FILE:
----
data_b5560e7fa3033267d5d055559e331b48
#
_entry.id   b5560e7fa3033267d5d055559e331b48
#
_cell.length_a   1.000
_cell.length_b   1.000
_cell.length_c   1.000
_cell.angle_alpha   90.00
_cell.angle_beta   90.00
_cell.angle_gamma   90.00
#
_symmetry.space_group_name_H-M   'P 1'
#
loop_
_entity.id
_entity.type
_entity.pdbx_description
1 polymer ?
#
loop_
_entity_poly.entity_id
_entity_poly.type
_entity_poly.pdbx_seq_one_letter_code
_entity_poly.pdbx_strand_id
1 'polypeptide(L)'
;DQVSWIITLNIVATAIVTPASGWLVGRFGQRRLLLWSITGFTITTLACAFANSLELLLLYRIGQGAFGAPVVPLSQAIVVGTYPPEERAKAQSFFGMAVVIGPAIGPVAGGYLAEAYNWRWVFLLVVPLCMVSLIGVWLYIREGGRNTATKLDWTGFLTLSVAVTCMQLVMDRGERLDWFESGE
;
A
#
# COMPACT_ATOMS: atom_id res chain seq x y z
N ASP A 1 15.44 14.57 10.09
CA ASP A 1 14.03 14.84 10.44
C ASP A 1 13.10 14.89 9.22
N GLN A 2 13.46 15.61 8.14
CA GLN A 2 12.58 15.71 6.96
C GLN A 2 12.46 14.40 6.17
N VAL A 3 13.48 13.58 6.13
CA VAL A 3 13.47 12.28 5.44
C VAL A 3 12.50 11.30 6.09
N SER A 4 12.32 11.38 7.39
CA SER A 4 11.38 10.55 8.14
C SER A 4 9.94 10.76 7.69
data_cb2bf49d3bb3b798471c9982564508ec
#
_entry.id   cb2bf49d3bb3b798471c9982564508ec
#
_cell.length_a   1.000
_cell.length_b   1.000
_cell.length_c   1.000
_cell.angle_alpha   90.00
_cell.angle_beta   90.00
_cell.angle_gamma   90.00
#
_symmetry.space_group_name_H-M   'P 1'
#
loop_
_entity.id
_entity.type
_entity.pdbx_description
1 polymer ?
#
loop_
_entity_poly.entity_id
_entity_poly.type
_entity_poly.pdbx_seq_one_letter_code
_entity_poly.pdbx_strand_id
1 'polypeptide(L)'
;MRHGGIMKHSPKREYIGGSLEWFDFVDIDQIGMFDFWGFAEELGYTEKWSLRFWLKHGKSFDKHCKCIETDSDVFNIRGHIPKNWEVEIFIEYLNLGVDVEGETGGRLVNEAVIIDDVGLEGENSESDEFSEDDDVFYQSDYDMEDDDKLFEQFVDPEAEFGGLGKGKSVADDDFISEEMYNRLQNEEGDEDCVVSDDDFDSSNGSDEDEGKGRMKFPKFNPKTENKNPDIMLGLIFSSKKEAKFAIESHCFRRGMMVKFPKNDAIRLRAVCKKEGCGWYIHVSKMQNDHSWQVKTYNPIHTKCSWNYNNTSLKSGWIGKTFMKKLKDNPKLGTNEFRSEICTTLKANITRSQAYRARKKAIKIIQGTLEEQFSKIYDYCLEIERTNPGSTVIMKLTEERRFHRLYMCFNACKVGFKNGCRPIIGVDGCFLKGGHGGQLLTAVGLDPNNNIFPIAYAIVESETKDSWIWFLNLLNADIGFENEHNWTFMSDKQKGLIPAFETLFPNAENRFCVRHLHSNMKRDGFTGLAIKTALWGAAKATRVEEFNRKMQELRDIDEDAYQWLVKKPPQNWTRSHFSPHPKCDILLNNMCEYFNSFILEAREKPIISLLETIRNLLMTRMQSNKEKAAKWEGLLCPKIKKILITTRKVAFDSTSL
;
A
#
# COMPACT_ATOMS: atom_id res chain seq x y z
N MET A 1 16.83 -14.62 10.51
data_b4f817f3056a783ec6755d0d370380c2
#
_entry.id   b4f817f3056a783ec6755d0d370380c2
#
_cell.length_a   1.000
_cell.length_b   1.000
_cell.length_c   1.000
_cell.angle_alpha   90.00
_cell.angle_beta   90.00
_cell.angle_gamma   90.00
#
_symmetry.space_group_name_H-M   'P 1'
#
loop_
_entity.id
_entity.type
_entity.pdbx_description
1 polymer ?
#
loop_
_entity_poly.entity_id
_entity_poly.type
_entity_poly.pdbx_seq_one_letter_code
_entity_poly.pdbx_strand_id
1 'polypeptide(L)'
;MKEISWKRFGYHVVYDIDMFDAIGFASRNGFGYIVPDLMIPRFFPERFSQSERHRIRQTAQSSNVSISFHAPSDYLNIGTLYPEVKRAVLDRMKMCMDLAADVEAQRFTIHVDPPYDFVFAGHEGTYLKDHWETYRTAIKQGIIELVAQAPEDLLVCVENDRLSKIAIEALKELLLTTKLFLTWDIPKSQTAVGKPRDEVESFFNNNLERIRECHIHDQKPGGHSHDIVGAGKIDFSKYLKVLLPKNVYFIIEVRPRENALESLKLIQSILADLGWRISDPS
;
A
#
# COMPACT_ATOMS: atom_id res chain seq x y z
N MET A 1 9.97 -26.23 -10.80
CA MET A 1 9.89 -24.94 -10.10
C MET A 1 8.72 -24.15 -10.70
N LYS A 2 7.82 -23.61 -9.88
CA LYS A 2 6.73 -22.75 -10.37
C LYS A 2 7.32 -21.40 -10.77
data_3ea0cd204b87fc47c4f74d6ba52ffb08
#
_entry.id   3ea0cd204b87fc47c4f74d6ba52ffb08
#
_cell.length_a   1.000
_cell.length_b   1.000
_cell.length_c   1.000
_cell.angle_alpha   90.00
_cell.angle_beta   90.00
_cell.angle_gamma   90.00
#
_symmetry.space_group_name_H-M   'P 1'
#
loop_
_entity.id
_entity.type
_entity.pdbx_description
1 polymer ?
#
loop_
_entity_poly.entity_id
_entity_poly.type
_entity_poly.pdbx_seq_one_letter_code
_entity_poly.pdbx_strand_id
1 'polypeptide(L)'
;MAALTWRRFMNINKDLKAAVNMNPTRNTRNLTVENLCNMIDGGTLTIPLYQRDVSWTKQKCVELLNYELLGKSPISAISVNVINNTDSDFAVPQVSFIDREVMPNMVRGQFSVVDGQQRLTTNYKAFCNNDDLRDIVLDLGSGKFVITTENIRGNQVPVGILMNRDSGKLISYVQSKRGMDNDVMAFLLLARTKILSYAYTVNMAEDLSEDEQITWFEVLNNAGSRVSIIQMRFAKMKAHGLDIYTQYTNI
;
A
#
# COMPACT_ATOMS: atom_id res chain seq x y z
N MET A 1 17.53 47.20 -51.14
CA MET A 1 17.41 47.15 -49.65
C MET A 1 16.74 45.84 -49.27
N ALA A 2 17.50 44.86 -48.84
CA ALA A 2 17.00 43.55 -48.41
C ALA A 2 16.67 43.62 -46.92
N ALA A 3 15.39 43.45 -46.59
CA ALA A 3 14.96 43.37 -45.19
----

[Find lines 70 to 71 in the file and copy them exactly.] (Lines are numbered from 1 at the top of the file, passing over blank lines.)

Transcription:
A
#